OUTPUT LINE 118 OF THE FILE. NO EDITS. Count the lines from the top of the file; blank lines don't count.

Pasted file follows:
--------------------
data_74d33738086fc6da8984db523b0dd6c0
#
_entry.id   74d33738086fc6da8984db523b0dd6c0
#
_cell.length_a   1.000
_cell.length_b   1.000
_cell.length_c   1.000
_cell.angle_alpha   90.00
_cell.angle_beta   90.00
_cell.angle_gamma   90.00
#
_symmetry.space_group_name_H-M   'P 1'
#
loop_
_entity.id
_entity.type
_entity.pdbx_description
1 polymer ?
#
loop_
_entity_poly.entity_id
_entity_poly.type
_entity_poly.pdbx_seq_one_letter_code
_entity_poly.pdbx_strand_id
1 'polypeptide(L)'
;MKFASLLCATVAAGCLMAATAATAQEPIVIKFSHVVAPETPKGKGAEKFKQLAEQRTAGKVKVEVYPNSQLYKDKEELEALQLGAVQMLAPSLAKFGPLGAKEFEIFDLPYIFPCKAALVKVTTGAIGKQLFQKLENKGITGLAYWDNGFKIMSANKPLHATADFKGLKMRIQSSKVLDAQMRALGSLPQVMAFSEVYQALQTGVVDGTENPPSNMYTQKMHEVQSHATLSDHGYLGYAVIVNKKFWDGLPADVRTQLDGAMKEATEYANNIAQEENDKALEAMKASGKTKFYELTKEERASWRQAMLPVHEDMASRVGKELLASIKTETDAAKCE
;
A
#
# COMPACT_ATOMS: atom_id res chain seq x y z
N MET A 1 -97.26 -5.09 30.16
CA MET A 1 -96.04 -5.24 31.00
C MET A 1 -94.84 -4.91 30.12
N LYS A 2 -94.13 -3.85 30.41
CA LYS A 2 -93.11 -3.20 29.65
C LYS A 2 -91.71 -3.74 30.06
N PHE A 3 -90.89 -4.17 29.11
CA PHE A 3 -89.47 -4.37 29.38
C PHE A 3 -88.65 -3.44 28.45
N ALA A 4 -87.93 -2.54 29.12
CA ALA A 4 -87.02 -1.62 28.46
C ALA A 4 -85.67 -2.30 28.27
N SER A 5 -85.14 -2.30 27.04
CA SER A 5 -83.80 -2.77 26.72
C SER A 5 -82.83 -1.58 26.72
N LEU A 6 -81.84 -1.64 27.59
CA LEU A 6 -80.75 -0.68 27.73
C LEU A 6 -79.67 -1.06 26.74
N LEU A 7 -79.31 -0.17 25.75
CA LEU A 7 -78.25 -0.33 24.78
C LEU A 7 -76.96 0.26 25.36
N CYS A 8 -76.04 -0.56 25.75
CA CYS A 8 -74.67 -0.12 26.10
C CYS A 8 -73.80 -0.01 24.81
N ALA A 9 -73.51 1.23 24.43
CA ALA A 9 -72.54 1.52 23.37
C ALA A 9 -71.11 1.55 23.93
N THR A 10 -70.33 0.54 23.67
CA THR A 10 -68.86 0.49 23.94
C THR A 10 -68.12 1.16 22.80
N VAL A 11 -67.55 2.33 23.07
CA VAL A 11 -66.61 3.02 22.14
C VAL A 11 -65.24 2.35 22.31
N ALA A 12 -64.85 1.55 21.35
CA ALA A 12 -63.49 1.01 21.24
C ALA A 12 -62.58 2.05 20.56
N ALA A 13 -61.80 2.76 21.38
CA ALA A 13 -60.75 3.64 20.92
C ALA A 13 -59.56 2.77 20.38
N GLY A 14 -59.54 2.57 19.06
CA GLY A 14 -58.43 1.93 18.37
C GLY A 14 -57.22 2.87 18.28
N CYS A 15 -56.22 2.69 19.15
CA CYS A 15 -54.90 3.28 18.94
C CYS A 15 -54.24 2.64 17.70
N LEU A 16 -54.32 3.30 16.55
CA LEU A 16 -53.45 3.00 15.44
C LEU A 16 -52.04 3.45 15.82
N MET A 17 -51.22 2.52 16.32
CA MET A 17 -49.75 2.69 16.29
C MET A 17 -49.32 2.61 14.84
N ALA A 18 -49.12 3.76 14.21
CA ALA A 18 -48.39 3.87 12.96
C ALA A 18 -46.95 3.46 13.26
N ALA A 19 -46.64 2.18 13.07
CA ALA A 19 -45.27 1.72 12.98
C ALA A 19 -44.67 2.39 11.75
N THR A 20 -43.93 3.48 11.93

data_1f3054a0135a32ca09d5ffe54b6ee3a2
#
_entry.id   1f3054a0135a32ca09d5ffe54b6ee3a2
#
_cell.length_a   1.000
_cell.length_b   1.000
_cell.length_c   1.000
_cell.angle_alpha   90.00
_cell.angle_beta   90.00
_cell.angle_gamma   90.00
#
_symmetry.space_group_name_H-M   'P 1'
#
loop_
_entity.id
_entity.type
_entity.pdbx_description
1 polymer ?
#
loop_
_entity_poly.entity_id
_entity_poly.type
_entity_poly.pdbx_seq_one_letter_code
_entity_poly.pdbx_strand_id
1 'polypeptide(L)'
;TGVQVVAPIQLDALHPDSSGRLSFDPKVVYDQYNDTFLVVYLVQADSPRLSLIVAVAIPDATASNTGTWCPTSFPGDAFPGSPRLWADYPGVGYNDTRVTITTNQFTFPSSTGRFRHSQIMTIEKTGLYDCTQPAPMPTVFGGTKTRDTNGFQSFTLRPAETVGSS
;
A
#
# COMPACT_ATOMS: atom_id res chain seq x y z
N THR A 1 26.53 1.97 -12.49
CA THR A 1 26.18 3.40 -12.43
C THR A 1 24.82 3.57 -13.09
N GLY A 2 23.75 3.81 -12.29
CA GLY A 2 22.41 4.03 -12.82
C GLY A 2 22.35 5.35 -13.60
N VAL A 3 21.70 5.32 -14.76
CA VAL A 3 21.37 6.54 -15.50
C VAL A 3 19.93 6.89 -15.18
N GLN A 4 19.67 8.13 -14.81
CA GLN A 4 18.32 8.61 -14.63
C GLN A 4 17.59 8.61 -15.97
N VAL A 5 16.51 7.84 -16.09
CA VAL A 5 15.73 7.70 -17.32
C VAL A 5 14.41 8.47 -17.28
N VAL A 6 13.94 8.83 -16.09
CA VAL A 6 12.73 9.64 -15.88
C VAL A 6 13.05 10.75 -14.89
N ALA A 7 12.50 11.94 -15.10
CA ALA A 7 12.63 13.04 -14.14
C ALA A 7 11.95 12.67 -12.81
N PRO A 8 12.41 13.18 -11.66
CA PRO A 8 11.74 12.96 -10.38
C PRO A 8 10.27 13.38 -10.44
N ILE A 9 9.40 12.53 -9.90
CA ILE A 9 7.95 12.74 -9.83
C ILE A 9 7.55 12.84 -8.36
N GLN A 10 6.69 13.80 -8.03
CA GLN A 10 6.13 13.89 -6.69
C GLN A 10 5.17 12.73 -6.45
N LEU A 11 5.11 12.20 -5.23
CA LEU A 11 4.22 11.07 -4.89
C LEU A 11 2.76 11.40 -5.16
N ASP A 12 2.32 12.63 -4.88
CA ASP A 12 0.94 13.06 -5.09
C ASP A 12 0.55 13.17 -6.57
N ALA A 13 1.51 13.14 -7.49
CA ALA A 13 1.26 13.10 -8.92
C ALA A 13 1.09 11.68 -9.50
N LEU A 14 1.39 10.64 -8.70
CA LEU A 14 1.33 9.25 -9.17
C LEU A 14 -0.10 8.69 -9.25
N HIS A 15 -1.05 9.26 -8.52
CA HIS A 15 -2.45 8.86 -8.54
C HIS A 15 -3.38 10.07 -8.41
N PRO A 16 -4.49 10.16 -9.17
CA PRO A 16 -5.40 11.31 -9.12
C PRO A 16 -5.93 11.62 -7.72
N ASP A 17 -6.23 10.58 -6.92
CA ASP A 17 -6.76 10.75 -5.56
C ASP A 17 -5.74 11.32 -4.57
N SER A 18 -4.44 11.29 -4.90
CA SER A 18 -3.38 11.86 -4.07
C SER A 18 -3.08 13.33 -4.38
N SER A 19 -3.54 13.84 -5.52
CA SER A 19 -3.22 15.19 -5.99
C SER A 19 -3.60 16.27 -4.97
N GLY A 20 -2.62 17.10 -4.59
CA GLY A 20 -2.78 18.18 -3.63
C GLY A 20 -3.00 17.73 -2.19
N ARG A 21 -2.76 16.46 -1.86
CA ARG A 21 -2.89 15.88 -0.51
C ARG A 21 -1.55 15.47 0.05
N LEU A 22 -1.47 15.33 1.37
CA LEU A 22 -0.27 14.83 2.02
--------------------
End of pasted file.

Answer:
# COMPACT_ATOMS: atom_id res chain seq x y z